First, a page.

Malware in WordPress is one of the worst things that can possibly happen! When dealing with the WordPress platform it’s very possible that you will become infected at some point in time, its just the way it goes with the World’s most popular open-source website software.
Now you may not want to even deal with it and hire somebody to clean this up for you, but it is rather easy to fix. The first thing you’re going to want to do is get root access to the core site files. You can do this by logging into the cPanel or the FTP or you can use a plugin called WP File Manager to access them as well from inside of the WordPress back-end.
Once you have access to the site files, we can start to begin the cleanup process. The tool that’s used to clean up an infection is called the WordFence plugin. Download this plugin and initiate the scan tool it has. Inside the scan it’s going to check for any type of files that don’t belong in WordPress or files that belong but are infected with malware.
Once the scan completes you’ll see a list of all the infected files, sometimes it can be in the thousands, but don’t worry there is ways to take care of this that aren’t terribly tedious (like deleting the whole folder that contains all the malware). What you want to do is make sure you have a backup of the site available, ideally several backups, and then start to delete these files that are not core files.
If a file is a core file do not delete it it will crash the site, instead look at the code that is highlighted that is a malware infection and go inside of the core file and delete that part of it. This can be a little bit tricky to know exactly what to delete and not to delete but usually it is easy to find where a normal file starts and then go above that or below that and find the malware code and remove.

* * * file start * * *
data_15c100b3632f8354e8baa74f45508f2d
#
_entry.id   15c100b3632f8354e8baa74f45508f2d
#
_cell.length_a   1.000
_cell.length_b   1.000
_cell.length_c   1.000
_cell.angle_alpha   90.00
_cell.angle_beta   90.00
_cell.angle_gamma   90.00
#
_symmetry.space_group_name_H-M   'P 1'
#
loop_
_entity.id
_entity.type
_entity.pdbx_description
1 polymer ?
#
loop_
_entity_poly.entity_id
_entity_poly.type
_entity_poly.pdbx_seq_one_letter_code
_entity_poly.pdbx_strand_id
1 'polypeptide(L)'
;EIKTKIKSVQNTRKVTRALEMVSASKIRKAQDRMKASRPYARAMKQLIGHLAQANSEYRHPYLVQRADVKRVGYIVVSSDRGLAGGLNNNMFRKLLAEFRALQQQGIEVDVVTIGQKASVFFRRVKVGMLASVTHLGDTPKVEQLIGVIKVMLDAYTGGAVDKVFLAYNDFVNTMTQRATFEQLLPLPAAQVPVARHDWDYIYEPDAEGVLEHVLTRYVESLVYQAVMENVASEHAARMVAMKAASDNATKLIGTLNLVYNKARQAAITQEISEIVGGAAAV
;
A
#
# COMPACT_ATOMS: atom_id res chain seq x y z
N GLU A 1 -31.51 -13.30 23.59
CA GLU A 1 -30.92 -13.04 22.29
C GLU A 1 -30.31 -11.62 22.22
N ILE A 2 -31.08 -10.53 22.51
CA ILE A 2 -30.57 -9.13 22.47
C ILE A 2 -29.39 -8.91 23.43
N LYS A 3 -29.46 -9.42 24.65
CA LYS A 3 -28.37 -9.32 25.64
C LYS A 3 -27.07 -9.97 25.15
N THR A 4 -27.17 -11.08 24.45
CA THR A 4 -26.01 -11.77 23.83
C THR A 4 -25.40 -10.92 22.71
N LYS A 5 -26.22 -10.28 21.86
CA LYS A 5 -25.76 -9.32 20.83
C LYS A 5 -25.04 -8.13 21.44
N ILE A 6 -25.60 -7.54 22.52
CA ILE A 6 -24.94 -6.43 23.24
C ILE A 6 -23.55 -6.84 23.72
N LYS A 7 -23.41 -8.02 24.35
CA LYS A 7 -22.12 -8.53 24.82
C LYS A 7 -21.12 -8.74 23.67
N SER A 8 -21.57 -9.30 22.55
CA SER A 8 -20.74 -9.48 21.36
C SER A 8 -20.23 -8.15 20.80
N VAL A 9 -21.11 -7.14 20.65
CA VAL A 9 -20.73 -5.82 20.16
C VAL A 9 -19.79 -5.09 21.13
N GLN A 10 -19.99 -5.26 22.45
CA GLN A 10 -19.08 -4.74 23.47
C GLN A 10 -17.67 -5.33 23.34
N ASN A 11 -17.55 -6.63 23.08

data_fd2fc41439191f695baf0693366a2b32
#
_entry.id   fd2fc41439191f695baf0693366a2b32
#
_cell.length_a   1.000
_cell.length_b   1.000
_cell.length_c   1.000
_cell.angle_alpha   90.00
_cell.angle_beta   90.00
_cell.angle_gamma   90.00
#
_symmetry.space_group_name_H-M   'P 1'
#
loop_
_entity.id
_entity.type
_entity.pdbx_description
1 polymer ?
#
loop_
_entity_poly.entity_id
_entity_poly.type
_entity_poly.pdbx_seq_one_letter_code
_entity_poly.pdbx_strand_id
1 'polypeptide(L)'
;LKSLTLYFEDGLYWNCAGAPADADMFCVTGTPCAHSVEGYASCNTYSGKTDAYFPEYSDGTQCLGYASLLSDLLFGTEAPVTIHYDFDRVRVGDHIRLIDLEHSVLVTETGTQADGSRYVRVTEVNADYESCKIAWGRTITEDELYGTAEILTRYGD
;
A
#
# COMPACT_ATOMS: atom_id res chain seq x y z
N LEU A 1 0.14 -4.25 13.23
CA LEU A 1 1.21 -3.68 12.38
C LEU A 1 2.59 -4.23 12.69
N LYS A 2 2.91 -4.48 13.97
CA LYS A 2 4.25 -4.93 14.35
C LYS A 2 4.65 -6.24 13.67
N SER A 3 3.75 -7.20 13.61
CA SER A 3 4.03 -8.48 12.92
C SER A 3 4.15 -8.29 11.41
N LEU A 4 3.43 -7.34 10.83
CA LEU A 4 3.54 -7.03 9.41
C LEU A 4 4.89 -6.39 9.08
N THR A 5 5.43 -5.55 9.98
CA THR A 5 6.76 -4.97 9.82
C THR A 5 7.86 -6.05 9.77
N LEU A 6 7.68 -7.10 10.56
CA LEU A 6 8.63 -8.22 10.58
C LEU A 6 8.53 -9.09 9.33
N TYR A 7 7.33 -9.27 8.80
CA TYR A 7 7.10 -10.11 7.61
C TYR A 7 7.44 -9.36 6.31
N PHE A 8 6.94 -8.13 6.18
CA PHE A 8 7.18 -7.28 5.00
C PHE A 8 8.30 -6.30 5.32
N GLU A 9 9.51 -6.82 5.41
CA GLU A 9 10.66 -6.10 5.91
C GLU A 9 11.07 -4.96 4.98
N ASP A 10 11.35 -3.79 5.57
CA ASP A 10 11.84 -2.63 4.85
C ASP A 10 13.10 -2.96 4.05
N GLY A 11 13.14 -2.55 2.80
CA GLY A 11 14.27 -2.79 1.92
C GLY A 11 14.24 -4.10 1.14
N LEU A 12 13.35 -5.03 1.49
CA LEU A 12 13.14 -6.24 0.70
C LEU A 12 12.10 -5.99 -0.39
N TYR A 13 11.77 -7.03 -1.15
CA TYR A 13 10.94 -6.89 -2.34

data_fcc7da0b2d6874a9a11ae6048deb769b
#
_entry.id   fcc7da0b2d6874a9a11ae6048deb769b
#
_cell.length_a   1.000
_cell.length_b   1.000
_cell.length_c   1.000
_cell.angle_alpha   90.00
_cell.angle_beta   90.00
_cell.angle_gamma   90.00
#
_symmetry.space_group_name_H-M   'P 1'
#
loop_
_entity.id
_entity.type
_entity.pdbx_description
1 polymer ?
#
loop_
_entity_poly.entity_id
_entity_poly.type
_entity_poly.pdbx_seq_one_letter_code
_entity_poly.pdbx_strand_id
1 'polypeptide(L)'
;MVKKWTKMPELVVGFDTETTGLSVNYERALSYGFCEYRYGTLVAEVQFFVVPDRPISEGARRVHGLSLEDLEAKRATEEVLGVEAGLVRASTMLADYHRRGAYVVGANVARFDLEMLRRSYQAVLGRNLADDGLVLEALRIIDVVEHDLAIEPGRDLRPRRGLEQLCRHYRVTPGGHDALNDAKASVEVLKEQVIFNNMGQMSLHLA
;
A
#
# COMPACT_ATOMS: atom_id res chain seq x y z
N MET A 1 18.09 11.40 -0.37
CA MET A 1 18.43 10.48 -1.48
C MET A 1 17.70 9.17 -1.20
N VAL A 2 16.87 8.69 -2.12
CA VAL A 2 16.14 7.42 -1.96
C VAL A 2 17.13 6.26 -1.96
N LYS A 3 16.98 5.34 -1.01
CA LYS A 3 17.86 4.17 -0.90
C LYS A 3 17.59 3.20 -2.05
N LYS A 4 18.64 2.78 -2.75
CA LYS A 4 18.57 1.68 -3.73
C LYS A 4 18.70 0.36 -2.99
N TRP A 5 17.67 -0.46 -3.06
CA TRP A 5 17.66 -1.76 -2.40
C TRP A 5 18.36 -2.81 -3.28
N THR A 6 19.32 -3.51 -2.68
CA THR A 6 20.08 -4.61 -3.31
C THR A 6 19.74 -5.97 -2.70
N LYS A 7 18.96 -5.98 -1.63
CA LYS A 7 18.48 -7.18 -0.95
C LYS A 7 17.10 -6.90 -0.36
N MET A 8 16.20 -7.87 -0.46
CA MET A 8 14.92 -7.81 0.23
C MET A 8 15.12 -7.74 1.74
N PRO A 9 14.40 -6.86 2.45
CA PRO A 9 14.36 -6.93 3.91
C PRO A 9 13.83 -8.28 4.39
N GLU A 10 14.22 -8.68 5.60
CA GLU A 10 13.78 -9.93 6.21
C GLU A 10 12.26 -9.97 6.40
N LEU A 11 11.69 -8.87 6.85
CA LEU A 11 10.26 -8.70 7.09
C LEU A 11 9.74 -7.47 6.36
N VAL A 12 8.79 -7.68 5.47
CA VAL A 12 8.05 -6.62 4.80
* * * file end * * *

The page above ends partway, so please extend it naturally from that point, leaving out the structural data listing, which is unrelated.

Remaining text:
It can be helpful to pull up a site that’s not infected or a brand new WordPress install and look at that same file, so for example if it’s a wp-config file you would open this file from a brand new site that has the proper file in it to see exactly how this other file should look in your infected site and remove all the parts that are not supposed to be there.
Go through and do this for every single infected file and then re-scan again and see if you’ve got all of them removed. It’ll let you know whether you have them removed or not. Once you have a clean bill of health you’ll want to reach out to your server admins and lock down as much as possible.
Change all your passwords; update all the plugins; remove any themes or plugins you’re not using and make sure your ht-access file is really secure and locked down (ask your server admin for help on this if you are unsure what to do).
This will help prevent any type of breaches in the future, but it’s always a good idea to continue to scan on a regular basis and check a site once it’s been infected because it has a higher chance of being re-infected again.
This is how you remove malware in WordPress and it’s a rather straightforward and easy process, although it can be very frustrating to deal with. If you need help getting through this contact me here and I’ll be glad to assist you!
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